However, the issue with this approach is that most development models assume future development will follow existing patterns – creating a built-in bias that intact headwaters are at low risk of development, and therefore lower priority for investments in land protection. However, as the recent spike in demand for homes in rural markets spurred by the COVID-19 pandemic and growing acceptance of remote work underscores, this isn’t always the case.

To address existing modeling limitations, OSI and its partners have developed three approaches.

Working with the Stroud Center and other DRWI partners, OSI assessed the water quality impact of 45 land protection projects funded through its Delaware River Watershed Protection Fund.
Working with the Stroud Center and other DRWI partners, OSI assessed the water quality impact of 45 land protection projects funded through its Delaware River Watershed Protection Fund.
Image Credit: Stroud Center


First, the project team used a unique method to quantify the development and resulting pollution that may have occurred without land protection. Rather than solely using a model that assumed future development would follow existing patterns, OSI gathered local knowledge from the organizations protecting the land to assess realistic development scenarios, considering real-life factors such as local zoning, market trends, landowner intent, site characteristics, and knowledge of competing purchase offers.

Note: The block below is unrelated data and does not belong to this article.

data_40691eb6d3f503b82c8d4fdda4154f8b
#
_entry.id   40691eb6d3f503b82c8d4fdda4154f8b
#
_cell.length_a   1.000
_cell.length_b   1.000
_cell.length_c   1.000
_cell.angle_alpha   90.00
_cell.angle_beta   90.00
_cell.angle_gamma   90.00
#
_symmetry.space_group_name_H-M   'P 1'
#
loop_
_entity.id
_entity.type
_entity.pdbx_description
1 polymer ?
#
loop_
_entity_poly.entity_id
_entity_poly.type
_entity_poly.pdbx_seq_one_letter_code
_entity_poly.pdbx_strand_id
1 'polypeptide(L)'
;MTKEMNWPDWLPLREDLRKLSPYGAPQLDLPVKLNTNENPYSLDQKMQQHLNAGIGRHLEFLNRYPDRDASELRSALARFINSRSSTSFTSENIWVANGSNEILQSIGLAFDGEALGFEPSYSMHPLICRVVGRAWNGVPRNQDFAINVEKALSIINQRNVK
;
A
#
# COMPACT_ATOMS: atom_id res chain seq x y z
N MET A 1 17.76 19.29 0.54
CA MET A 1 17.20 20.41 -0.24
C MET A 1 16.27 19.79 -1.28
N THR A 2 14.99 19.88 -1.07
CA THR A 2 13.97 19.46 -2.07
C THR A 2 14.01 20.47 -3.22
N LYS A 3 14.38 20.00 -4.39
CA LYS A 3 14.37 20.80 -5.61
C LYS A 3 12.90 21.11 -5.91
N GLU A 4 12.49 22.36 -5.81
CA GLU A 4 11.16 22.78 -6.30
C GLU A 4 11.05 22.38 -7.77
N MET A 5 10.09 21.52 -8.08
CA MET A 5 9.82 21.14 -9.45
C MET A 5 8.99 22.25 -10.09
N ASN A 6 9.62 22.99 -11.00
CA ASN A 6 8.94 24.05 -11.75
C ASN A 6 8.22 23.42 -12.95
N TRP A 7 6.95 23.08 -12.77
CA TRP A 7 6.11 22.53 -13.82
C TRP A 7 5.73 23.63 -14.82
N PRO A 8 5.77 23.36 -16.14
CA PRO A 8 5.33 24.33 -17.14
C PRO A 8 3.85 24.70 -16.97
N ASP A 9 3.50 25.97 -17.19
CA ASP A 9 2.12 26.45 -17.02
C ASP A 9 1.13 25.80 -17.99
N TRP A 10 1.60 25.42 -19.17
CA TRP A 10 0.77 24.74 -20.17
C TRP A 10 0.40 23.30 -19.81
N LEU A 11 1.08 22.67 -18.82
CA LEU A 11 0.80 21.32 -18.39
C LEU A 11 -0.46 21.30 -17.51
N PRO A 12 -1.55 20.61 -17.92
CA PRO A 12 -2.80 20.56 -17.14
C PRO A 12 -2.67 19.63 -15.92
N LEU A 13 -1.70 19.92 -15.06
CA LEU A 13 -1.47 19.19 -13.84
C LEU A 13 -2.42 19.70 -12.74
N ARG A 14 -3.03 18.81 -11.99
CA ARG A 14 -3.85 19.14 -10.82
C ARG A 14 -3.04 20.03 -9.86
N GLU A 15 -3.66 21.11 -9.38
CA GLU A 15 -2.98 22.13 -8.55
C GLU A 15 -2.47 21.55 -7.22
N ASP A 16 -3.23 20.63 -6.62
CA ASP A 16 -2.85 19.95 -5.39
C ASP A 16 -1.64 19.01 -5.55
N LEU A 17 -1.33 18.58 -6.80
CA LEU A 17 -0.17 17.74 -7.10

This revised model suggests that had these properties not been protected, almost a third — or over 6,000 of the 20,000 acres protected by OSI’s Fund — would have been negatively impacted by development. This development would have resulted in a 10 percent increase in impervious surface, among the most dangerous land uses for water quality protection, in nine of the 21 watersheds where land protection occurred. Science has shown that once a watershed reaches 10 percent impervious surface, water quality begins to measurably degrade.

Second, by further extrapolating the data, the models were able to estimate that the pollution resulting from hypothetical development would be detectable, in aggregate, 280 miles downstream of the projects. To put that in context, that’s most of the main stem of the 340-mile Delaware River. The distance downstream combines several factors about the watershed conditions, including the pollutant load from development surrounding the parcel, into one simple number. The more “intact” the watershed where the parcel is located, the farther downstream the pollutants from development on the protected parcel would be detected in water quality measurements. This analysis offers a novel way of demonstrating the value of land protection in intact headwaters as a strategy to maintain clean water downstream.